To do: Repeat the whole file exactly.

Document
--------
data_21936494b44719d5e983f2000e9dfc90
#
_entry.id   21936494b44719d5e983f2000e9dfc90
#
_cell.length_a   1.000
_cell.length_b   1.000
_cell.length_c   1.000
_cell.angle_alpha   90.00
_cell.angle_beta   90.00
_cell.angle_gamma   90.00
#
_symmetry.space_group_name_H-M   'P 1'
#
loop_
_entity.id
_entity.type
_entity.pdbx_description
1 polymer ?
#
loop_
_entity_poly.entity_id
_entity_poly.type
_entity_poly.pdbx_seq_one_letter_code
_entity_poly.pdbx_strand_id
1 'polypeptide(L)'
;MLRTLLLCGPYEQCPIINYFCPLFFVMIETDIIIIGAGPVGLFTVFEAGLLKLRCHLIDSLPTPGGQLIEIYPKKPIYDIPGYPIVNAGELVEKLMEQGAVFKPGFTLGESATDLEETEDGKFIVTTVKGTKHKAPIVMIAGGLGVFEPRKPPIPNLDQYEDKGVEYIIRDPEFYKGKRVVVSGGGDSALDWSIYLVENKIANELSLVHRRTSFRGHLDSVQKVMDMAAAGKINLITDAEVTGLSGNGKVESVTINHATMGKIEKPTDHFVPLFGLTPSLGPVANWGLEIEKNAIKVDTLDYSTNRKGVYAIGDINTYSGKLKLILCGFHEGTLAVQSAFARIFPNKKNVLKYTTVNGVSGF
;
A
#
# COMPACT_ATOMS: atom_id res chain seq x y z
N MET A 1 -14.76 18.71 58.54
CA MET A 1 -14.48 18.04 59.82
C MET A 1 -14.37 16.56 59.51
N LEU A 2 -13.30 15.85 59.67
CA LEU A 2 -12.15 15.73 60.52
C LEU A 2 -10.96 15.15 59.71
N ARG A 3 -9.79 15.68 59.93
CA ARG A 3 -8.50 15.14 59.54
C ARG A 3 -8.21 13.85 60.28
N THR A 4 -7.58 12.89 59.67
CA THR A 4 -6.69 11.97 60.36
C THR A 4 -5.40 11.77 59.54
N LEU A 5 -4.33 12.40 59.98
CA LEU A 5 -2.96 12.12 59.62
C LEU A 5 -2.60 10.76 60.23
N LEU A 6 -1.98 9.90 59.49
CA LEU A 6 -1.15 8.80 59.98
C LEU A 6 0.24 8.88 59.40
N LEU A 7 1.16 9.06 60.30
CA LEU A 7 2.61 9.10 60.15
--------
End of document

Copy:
data_21936494b44719d5e983f2000e9dfc90
#
_entry.id   21936494b44719d5e983f2000e9dfc90
#
_cell.length_a   1.000
_cell.length_b   1.000
_cell.length_c   1.000
_cell.angle_alpha   90.00
_cell.angle_beta   90.00
_cell.angle_gamma   90.00
#
_symmetry.space_group_name_H-M   'P 1'
#
loop_
_entity.id
_entity.type
_entity.pdbx_description
1 polymer ?
#
loop_
_entity_poly.entity_id
_entity_poly.type
_entity_poly.pdbx_seq_one_letter_code
_entity_poly.pdbx_strand_id
1 'polypeptide(L)'
;MLRTLLLCGPYEQCPIINYFCPLFFVMIETDIIIIGAGPVGLFTVFEAGLLKLRCHLIDSLPTPGGQLIEIYPKKPIYDIPGYPIVNAGELVEKLMEQGAVFKPGFTLGESATDLEETEDGKFIVTTVKGTKHKAPIVMIAGGLGVFEPRKPPIPNLDQYEDKGVEYIIRDPEFYKGKRVVVSGGGDSALDWSIYLVENKIANELSLVHRRTSFRGHLDSVQKVMDMAAAGKINLITDAEVTGLSGNGKVESVTINHATMGKIEKPTDHFVPLFGLTPSLGPVANWGLEIEKNAIKVDTLDYSTNRKGVYAIGDINTYSGKLKLILCGFHEGTLAVQSAFARIFPNKKNVLKYTTVNGVSGF
;
A
#
# COMPACT_ATOMS: atom_id res chain seq x y z
N MET A 1 -14.76 18.71 58.54
CA MET A 1 -14.48 18.04 59.82
C MET A 1 -14.37 16.56 59.51
N LEU A 2 -13.30 15.85 59.67
CA LEU A 2 -12.15 15.73 60.52
C LEU A 2 -10.96 15.15 59.71
N ARG A 3 -9.79 15.68 59.93
CA ARG A 3 -8.50 15.14 59.54
C ARG A 3 -8.21 13.85 60.28
N THR A 4 -7.58 12.89 59.67
CA THR A 4 -6.69 11.97 60.36
C THR A 4 -5.40 11.77 59.54
N LEU A 5 -4.33 12.40 59.98
CA LEU A 5 -2.96 12.12 59.62
C LEU A 5 -2.60 10.76 60.23
N LEU A 6 -1.98 9.90 59.49
CA LEU A 6 -1.15 8.80 59.98
C LEU A 6 0.24 8.88 59.40
N LEU A 7 1.16 9.06 60.30
CA LEU A 7 2.61 9.10 60.15